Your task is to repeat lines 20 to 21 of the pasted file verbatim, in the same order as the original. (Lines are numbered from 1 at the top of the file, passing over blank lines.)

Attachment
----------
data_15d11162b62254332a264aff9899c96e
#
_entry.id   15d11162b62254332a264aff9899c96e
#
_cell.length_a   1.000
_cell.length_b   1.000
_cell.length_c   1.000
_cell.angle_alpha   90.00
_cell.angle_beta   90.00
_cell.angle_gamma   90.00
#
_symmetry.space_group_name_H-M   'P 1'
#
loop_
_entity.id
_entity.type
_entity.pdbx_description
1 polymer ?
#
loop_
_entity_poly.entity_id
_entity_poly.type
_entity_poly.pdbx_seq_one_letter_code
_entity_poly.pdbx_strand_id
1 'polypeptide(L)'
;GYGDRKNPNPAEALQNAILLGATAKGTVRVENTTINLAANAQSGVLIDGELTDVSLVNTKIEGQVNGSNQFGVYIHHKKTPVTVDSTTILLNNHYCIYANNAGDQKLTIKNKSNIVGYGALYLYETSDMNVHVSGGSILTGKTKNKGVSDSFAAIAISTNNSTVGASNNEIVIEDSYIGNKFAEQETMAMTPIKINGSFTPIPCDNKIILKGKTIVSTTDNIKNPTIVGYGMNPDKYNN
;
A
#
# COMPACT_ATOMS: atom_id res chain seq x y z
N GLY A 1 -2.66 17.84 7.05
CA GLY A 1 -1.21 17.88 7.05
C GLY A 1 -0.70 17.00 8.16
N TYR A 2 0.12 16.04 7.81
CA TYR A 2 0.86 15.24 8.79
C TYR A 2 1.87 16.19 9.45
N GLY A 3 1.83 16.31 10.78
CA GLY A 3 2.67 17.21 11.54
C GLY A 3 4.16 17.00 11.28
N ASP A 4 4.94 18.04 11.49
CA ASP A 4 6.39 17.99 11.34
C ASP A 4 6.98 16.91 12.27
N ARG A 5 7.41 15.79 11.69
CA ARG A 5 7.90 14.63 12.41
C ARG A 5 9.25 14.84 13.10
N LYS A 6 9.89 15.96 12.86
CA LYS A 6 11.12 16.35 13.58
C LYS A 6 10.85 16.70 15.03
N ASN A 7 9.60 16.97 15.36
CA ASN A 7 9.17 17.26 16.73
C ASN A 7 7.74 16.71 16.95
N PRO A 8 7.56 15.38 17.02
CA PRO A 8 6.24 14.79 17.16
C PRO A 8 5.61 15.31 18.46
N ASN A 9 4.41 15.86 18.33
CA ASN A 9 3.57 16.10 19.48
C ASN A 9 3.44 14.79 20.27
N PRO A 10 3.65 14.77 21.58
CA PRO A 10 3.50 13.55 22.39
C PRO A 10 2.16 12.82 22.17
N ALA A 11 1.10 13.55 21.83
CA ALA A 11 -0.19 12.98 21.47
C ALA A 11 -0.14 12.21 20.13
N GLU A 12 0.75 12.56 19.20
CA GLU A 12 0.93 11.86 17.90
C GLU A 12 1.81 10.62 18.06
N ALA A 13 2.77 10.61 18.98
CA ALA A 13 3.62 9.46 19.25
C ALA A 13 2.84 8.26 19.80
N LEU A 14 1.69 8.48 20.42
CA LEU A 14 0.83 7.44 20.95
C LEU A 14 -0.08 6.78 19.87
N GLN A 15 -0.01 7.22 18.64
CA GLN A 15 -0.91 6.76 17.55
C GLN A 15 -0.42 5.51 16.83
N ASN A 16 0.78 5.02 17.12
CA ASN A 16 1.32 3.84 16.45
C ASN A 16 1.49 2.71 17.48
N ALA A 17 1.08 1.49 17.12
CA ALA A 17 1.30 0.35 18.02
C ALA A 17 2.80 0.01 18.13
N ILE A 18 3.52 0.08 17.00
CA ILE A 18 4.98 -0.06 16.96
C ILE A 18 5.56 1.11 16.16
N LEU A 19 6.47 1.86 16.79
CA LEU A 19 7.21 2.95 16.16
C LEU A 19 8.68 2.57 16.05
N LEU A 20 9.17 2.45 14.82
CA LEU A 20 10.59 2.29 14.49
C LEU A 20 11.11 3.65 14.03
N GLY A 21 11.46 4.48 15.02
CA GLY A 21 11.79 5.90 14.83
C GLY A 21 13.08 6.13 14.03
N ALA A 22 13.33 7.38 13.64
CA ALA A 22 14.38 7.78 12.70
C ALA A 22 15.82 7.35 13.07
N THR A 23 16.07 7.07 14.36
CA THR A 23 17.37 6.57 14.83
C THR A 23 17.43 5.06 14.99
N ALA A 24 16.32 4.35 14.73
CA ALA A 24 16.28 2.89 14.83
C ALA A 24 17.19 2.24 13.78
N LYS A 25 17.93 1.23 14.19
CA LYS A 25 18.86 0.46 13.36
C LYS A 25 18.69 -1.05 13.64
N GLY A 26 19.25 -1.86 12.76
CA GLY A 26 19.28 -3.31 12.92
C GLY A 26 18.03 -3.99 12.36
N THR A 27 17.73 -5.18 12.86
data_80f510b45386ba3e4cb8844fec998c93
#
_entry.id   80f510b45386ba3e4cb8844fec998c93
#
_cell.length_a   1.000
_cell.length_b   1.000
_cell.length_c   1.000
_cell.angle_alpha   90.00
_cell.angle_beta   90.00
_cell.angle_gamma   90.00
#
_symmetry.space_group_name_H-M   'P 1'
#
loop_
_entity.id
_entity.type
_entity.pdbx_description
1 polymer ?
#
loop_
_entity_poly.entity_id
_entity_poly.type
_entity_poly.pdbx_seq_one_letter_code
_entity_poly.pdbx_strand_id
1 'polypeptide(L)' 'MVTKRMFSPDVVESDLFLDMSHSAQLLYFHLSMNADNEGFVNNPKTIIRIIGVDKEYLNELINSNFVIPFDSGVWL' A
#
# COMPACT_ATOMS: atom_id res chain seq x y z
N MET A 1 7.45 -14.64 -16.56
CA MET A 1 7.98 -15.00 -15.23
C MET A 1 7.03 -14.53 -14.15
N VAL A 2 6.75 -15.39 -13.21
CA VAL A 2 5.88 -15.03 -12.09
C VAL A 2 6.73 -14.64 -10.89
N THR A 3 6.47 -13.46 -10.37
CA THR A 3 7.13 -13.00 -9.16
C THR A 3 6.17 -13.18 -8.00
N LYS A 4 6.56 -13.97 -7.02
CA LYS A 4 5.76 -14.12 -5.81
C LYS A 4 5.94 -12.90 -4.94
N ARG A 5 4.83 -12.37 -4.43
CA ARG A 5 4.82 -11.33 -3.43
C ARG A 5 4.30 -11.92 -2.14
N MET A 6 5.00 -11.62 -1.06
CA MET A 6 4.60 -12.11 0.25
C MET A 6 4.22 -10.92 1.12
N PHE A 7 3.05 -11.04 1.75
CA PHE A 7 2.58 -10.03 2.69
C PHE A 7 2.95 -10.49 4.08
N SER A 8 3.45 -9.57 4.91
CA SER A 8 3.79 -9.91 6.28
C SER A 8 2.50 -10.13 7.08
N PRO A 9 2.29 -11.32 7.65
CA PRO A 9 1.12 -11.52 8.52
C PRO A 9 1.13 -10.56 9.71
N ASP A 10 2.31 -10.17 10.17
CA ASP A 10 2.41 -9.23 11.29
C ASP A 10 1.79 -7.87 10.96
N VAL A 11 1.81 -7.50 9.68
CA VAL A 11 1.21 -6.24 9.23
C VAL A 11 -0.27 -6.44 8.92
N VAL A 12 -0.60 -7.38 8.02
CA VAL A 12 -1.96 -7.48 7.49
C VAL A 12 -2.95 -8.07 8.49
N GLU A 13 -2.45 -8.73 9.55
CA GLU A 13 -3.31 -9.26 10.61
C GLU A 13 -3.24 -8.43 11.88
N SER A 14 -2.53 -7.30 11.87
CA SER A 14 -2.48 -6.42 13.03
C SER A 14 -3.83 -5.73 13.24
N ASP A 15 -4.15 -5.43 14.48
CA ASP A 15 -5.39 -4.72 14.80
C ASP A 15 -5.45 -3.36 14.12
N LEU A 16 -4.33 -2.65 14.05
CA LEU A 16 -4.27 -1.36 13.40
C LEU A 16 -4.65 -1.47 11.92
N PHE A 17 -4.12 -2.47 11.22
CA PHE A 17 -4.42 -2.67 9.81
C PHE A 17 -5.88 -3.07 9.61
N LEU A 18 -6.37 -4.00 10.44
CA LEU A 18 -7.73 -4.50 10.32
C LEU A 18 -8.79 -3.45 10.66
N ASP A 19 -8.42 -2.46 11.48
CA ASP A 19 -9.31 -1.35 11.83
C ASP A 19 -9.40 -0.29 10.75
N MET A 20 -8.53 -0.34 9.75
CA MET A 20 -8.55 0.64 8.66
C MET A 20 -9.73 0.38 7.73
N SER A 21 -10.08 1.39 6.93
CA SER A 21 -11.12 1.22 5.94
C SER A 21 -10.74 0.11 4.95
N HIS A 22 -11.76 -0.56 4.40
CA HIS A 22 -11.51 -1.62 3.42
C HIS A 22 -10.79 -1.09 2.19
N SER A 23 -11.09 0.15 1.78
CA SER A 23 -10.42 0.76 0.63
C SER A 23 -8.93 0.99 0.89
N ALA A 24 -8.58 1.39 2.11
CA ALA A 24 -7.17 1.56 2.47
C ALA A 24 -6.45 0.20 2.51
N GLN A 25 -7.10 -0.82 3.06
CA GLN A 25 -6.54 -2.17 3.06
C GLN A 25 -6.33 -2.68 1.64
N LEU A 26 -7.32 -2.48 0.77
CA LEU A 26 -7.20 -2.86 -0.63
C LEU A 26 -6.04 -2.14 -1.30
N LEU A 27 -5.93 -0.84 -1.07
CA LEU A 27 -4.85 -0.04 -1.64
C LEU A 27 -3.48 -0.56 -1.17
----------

loop_
_entity_poly.entity_id